For those of you who already purchased your tickets, you’ll be happy to know that we’ve got a fun evening planned for you. Director Mark Neale will be on-hand to do a Q&A about making Fastest, and we’ve got some nice items to raffle off to attendees, with all proceeds going to Asphalt & Rubber‘s favorite charity: Riders for Health. The official charity of MotoGP, Riders for Health is an international non-profit organization that provides motorcycles (and rider safety and maintenance) to healthcare workers in Africa.

Come Watch Fastest in San Francisco with Asphalt & Rubber

11/25/2011 @ 9:57 am, by Jensen Beeler9 COMMENTS

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Asphalt & Rubber has teamed up with the San Francisco D-Store to bring you Mark Neale’s Fastest, the long-awaited sequel to the hit MotoGP documentary Faster that features Valentino Rossi, Jorge Lorenzo, Ben Spies, Colin Edwards, and Marco Simoncelli. The San Francisco Bay Area premiere of Fastest, our screening will be held at 7pm on Thursday, December 8th at the Embarcadero Center Cinema in downtown San Francisco.

Tickets will be available online or at the box office for $10.50, though we recommend purchasing your tickets ASAP, as we anticipate to sell out the movie well before the event date. All proceeds will go to A&R‘s favorite charity: Riders for Health. The official charity of MotoGP, Riders for Health is an international non-profit organization that provides motorcycles (and rider safety and maintenance) to healthcare workers in Africa. We hope to see you there.

Why Can’t All Motorcycle Videos Be Shot This Well?

08/04/2011 @ 12:03 pm, by Jensen Beeler24 COMMENTS

If I didn’t already know that this video was made by some guys in their spare time, I could have sworn that this short film was one of the better efforts by Ducati or Dainese (or anyone in motorcycling for that matter) at some cool videography. The brainchild of Barry Munsterteiger, this short video is the work product of several A/V industry professionals who just wanted to mess around with some cameras, a bike, and the open road on their days off from working for the man. Shot around the San Francisco Bay Area, astute eyes will see scenes from San Francisco, Altamont Pass, the Pacific Coast Highway, and other Nor Cal staples.

When you consider how much time, money, and effort went into Ducati’s Diavel ad spot, and the product that came out of that production, it sort of baffles your mind about what’s going on in the motorcycle industry (at least they didn’t hire “a publication of record” to produce it for them). There’s clearly a need in the market for better motorcycle videos, and there’s clearly a market of talented videographers out there to fill the need, Oh, did we mention Barry is looking for a job?

Source: Vimeo

How Jason Pridmore Scared the Crap Out of Me…Twice

05/29/2011 @ 7:09 pm, by Jensen Beeler10 COMMENTS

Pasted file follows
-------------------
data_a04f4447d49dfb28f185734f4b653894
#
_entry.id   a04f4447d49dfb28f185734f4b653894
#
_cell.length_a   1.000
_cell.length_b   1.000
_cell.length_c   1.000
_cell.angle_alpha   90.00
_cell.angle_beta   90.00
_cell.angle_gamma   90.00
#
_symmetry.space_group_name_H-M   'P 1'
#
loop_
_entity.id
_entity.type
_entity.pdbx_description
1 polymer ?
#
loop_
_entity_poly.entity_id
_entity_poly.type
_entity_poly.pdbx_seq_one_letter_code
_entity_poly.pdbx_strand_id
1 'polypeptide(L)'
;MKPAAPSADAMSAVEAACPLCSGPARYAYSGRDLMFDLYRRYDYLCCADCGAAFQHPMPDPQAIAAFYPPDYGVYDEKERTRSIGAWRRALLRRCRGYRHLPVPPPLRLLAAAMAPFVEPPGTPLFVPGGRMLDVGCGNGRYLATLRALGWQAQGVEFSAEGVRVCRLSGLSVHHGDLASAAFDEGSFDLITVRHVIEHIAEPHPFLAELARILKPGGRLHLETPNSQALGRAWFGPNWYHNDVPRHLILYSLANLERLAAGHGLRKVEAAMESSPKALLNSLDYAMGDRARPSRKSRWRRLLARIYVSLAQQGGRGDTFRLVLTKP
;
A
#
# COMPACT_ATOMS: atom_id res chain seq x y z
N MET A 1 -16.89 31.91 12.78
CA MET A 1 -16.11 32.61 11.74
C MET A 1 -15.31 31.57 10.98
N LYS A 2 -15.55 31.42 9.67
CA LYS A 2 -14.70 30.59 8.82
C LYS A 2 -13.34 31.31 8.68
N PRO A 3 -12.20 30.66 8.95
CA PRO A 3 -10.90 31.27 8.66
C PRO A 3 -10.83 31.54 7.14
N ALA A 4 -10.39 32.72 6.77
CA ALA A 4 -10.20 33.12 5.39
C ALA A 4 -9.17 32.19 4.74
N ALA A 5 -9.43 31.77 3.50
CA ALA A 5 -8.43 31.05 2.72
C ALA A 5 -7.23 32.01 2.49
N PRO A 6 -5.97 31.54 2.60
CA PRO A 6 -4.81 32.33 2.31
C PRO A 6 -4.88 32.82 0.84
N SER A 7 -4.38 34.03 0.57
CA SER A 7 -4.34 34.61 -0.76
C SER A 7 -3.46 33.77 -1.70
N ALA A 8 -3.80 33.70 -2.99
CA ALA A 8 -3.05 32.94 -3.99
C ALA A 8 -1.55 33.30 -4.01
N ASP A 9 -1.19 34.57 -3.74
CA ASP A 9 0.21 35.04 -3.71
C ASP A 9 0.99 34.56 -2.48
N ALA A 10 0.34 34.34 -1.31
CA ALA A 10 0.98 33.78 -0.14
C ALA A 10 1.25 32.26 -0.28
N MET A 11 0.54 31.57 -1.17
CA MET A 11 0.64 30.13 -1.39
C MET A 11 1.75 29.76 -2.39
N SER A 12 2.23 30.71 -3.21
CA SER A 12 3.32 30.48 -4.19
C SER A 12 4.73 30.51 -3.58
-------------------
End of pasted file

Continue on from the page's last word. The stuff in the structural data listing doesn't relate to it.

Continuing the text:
How Jason Pridmore Scared the Crap Out of Me...Twice Jason Pridmore two up ride Dan Lo 635x423

It all started innocently enough, as I was having dinner with some friends from Dainese before the West Coast Moto Jam, they suggested that I do a two-up ride with Jason Pridmore on the National Guard Suzuki Superbike. “Yeah, that’d be really cool,” I said in response, trying not to burst with excitement as to how awesome and unique I thought the experience would be. Barely sleeping the night before, I arrived Saturday morning at Infineon Raceway, and got decked out in the Dainese/AGV gear that was provided, and headed over to the National Guard Jordan Superbike team pits where we met up with Jason Pridmore.

I was accompanied by several National Guardsmen and some fans (you can win a two-up ride by following Jason on Twitter), and before we got started the AMA & FIM World Endurance veteran introduced the program to us. “Before we start has anyone here been drinking?” asked Pridmore – the day had been hot, and this was a NASCAR venue after all. Raising his hand and looking at the ten of us, “Oh, so just me?..let’s get started” continued Pridmore. Yeah…it was going to be like that.

Swinging my leg over the pillion seat on the Suzuki GSX-R1000, Jason gave me a run-down again on the instructions, and asked me how I was feeling. “I’m pumped,” I replied. “Go as fast as you can.” Now let us take a moment to evaluate who this is the point where I made my critical error in the day, as I suspect Pridmore takes a special joy in scaring the life out of hapless moto-journalists who find themselves on the back of his motorcycle.

Actually, Jason makes it a point to say in his briefing that the goal is to make the ride fun for every passenger, and consider that a goal achieved, as you’d be hard pressed to find someone getting off the back of Jordan Suzuki without a grin that stretches ear-to-ear. However, I suspect that if you’re a motorcycle blogger with more ego than commonsense, this whole concept is forfeit, and it’s at this point in time that I would like to apologize to every pillion I’ve ever had on the back of my street bikes (you know who you are).